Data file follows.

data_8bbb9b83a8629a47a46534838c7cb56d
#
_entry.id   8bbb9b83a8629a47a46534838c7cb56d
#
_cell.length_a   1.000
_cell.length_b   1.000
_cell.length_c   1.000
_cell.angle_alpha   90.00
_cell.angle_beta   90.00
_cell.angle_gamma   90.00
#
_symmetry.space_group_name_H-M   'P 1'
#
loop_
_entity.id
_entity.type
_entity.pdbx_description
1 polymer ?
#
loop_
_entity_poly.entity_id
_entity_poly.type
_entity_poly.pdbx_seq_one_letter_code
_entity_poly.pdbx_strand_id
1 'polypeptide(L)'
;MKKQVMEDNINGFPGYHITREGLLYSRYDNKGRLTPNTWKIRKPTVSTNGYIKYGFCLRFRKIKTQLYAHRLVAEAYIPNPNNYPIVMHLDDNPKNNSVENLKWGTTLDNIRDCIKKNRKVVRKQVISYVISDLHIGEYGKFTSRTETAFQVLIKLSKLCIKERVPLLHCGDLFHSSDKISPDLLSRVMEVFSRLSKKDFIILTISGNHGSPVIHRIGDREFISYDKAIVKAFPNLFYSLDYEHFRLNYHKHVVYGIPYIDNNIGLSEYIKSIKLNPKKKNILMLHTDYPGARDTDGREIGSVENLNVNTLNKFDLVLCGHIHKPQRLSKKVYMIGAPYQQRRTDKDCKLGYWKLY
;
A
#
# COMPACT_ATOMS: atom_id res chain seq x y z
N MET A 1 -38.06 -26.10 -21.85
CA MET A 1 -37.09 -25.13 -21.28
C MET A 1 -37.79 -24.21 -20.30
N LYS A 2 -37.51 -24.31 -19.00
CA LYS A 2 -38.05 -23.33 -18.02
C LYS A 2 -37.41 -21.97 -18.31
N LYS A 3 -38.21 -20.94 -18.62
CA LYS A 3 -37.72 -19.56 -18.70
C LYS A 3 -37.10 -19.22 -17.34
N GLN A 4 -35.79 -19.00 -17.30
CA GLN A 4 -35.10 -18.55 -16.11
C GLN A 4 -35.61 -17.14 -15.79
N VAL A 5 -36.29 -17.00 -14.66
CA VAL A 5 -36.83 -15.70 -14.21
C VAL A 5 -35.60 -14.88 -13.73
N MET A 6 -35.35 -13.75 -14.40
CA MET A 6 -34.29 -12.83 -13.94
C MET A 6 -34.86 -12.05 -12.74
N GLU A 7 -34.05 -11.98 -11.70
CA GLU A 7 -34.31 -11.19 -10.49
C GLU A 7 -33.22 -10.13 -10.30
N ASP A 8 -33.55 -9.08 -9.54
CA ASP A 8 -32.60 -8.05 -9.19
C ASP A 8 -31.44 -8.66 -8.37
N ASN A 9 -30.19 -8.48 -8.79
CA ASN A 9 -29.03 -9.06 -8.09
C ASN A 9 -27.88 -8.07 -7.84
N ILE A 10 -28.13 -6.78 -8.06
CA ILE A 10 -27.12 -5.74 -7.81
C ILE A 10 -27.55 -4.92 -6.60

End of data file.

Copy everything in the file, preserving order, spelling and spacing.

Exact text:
data_8bbb9b83a8629a47a46534838c7cb56d
#
_entry.id   8bbb9b83a8629a47a46534838c7cb56d
#
_cell.length_a   1.000
_cell.length_b   1.000
_cell.length_c   1.000
_cell.angle_alpha   90.00
_cell.angle_beta   90.00
_cell.angle_gamma   90.00
#
_symmetry.space_group_name_H-M   'P 1'
#
loop_
_entity.id
_entity.type
_entity.pdbx_description
1 polymer ?
#
loop_
_entity_poly.entity_id
_entity_poly.type
_entity_poly.pdbx_seq_one_letter_code
_entity_poly.pdbx_strand_id
1 'polypeptide(L)'
;MKKQVMEDNINGFPGYHITREGLLYSRYDNKGRLTPNTWKIRKPTVSTNGYIKYGFCLRFRKIKTQLYAHRLVAEAYIPNPNNYPIVMHLDDNPKNNSVENLKWGTTLDNIRDCIKKNRKVVRKQVISYVISDLHIGEYGKFTSRTETAFQVLIKLSKLCIKERVPLLHCGDLFHSSDKISPDLLSRVMEVFSRLSKKDFIILTISGNHGSPVIHRIGDREFISYDKAIVKAFPNLFYSLDYEHFRLNYHKHVVYGIPYIDNNIGLSEYIKSIKLNPKKKNILMLHTDYPGARDTDGREIGSVENLNVNTLNKFDLVLCGHIHKPQRLSKKVYMIGAPYQQRRTDKDCKLGYWKLY
;
A
#
# COMPACT_ATOMS: atom_id res chain seq x y z
N MET A 1 -38.06 -26.10 -21.85
CA MET A 1 -37.09 -25.13 -21.28
C MET A 1 -37.79 -24.21 -20.30
N LYS A 2 -37.51 -24.31 -19.00
CA LYS A 2 -38.05 -23.33 -18.02
C LYS A 2 -37.41 -21.97 -18.31
N LYS A 3 -38.21 -20.94 -18.62
CA LYS A 3 -37.72 -19.56 -18.70
C LYS A 3 -37.10 -19.22 -17.34
N GLN A 4 -35.79 -19.00 -17.30
CA GLN A 4 -35.10 -18.55 -16.11
C GLN A 4 -35.61 -17.14 -15.79
N VAL A 5 -36.29 -17.00 -14.66
CA VAL A 5 -36.83 -15.70 -14.21
C VAL A 5 -35.60 -14.88 -13.73
N MET A 6 -35.35 -13.75 -14.40
CA MET A 6 -34.29 -12.83 -13.94
C MET A 6 -34.86 -12.05 -12.74
N GLU A 7 -34.05 -11.98 -11.70
CA GLU A 7 -34.31 -11.19 -10.49
C GLU A 7 -33.22 -10.13 -10.30
N ASP A 8 -33.55 -9.08 -9.54
CA ASP A 8 -32.60 -8.05 -9.19
C ASP A 8 -31.44 -8.66 -8.37
N ASN A 9 -30.19 -8.48 -8.79
CA ASN A 9 -29.03 -9.06 -8.09
C ASN A 9 -27.88 -8.07 -7.84
N ILE A 10 -28.13 -6.78 -8.06
CA ILE A 10 -27.12 -5.74 -7.81
C ILE A 10 -27.55 -4.92 -6.60